St Blaise’s Well, Bromley, Kent

by Barrie Williams

Bromley in Kent once described by Sir John Betjeman as a ‘lonely, high-class suburb’, is not a place which comes readily to mind in connection with holy wells and pilgrimages. But until the last century, St Blaise’s Well enjoyed a certain reputation; in the Middle Ages, it was a place of pilgrimage; later it became a minor spa.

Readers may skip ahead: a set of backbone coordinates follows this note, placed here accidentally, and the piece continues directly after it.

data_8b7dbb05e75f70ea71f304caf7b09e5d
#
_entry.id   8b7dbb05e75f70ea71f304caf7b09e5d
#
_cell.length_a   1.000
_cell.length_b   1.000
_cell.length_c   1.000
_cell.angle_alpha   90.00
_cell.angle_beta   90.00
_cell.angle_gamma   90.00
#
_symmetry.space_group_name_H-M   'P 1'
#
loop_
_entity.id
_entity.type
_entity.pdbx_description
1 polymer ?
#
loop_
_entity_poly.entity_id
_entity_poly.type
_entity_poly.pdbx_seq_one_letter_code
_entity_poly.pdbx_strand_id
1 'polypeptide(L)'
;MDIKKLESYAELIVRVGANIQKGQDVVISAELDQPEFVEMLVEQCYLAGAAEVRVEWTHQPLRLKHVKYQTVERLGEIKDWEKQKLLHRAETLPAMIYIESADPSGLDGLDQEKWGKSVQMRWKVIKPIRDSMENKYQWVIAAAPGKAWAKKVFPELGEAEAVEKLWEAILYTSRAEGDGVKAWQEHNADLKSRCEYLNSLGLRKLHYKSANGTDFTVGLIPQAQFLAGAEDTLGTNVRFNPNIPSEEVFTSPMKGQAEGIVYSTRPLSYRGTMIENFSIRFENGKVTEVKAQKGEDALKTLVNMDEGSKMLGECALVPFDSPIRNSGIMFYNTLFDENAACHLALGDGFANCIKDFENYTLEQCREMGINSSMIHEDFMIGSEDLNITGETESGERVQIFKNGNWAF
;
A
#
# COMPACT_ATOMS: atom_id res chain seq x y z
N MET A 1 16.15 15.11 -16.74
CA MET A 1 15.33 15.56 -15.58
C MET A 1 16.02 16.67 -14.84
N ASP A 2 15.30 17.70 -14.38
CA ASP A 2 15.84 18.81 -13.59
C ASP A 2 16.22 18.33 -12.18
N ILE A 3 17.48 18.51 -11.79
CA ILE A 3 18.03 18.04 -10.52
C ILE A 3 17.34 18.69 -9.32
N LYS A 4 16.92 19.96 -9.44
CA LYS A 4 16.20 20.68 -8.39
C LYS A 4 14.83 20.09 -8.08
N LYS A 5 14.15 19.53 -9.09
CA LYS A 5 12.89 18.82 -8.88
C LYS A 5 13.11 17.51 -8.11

Bromley owed much of its early prosperity to being the residence of the Bishop of Rochester. According to some accounts, Eadbert, King of Kent, granted land at Bromley to Bishop Eardulf around 750 A.D. There was a chalybeate spring on this land, the waters of which were found to have healing properties. The water from the spring was gathered in a well some 200 yards away, the site being marked by a cluster of eight oak trees. The area has been transformed almost out of recognition this century by the development of the Palace Estate and it is hard to imagine the location, about half-way between Widmore Road and the main Victoria-Chatham railway line as being one of semi-rural charm; but so it was and Bishops of Rochester encouraged pilgrimages to the well, building an oratory nearby dedicated to St Blasius or Blaise. The dedication is interesting. Clearly there was no association between the well and any local saint. Indeed, local saints are a rarity in west Kent. St Blaise was Bishop of Sebaste in Cappdocia (modern Turkey), martyred in 316 A.D. in one of the last great persecutions in Roman times. It is said that he had his flesh torn off with an iron comb and, because of its resemblance to a wool-comb, St Blaise was held in particular veneration by wool workers. Blaise was a popular saint in medieval England when the wool trade was the main source of the nation’s wealth. His feast day, 3rd February, was made a public holiday in 1222. Bonfires were lit on the hills at night and a special taper offered at High Mass [1]. This was possibly an extension of the Candlemas celebrations of the previous day. There appears to have been a great deal of devotion to St Blaise in west Kent where at least thirteen churches are known to have images of him or alters dedicated to him [2]. One of these was the parish of St Peter and St Paul at Bromley. This serves as a reminder that Bromley once flourished on the wool trade.